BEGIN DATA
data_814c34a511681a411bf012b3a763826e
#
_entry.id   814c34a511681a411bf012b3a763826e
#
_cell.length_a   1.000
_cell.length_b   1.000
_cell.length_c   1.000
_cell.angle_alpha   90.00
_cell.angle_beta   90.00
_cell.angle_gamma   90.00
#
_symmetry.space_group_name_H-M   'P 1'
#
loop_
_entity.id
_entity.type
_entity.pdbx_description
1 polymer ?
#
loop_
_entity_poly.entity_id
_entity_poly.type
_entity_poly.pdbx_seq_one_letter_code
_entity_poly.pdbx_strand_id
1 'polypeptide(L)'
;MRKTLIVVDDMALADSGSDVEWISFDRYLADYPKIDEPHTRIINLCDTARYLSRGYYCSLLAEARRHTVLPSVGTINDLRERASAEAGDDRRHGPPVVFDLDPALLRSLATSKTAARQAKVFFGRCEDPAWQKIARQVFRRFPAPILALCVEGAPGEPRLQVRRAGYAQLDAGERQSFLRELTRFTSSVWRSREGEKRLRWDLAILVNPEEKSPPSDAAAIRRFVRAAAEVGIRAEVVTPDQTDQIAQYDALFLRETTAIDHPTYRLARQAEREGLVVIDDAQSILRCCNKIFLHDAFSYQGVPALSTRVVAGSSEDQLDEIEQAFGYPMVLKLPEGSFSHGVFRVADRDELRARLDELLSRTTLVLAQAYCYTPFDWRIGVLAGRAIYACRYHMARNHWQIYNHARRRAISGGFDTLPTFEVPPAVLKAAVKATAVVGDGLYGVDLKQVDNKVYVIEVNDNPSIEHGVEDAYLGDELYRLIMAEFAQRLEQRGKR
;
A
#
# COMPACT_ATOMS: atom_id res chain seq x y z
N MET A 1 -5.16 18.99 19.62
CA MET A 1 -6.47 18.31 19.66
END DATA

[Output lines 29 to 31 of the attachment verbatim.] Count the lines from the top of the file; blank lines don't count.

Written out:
#
# COMPACT_ATOMS: atom_id res chain seq x y z
N MET A 1 -5.16 18.99 19.62